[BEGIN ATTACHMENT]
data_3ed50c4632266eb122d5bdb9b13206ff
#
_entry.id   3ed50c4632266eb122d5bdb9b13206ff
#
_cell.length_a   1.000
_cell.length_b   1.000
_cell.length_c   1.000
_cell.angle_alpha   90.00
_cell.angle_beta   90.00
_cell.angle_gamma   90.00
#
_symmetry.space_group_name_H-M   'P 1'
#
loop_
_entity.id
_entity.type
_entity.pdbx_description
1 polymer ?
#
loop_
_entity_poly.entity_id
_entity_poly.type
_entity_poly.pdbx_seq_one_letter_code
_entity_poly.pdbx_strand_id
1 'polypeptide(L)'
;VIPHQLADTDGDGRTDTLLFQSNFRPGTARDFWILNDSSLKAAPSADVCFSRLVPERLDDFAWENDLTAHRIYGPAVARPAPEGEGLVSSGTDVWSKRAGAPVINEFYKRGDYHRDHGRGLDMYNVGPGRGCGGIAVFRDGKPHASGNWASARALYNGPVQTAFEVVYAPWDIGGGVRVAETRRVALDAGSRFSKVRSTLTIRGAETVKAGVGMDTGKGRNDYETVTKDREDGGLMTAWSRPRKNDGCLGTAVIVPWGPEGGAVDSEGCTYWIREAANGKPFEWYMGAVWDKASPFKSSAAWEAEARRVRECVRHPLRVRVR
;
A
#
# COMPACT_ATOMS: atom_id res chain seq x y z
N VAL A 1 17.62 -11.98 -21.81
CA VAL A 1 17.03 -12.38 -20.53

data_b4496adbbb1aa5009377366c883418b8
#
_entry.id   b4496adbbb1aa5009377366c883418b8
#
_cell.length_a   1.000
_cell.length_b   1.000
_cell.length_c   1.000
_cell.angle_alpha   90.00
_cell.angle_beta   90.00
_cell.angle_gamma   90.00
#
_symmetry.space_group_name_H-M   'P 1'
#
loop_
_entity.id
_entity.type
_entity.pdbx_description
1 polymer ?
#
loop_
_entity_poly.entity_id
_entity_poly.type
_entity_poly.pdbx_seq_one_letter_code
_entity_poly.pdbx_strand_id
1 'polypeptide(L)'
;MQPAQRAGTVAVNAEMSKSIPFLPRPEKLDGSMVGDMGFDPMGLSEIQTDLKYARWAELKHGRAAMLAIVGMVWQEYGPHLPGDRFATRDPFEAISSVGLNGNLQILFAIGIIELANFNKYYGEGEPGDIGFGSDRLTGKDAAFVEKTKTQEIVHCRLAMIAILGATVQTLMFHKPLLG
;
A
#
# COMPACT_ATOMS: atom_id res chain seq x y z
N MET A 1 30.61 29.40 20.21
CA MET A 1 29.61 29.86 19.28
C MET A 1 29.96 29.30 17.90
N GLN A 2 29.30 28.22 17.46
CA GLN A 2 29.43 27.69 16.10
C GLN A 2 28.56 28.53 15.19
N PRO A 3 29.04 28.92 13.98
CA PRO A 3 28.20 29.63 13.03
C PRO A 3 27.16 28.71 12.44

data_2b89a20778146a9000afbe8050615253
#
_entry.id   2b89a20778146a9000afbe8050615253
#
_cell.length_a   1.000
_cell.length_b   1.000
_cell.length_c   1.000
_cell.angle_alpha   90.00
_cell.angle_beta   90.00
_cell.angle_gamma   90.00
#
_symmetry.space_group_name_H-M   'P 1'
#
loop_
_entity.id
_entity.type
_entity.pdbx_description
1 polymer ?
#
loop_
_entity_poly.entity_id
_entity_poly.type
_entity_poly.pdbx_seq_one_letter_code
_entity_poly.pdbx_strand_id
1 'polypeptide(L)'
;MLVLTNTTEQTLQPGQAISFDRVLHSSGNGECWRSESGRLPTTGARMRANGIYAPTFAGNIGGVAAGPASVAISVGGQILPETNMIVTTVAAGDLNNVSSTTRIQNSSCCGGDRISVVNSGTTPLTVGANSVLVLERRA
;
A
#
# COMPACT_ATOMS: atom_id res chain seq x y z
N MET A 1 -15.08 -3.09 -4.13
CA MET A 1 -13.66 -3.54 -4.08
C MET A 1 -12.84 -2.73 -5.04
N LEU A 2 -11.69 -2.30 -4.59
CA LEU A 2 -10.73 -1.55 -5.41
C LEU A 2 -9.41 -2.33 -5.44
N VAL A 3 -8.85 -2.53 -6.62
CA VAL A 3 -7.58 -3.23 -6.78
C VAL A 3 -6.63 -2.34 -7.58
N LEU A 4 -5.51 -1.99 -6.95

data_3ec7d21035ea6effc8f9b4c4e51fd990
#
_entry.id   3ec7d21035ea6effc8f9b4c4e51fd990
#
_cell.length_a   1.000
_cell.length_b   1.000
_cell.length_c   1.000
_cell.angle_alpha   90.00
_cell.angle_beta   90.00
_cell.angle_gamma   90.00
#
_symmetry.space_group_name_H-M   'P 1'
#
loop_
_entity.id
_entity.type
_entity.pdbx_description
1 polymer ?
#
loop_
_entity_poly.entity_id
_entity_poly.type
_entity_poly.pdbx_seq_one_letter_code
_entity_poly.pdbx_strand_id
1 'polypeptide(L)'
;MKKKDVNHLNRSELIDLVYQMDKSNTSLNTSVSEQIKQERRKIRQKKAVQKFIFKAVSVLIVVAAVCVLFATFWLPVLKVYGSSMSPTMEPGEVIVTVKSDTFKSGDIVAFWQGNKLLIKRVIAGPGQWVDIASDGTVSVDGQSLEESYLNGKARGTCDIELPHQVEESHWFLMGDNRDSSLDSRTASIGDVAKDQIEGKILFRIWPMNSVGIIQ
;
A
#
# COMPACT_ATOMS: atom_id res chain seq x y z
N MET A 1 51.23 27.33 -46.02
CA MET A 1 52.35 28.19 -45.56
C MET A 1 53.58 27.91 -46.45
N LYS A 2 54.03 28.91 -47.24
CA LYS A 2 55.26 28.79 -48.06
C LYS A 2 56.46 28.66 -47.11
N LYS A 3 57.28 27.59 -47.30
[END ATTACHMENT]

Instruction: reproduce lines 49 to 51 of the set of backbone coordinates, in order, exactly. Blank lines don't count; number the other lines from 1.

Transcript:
_entity.pdbx_description
1 polymer ?
#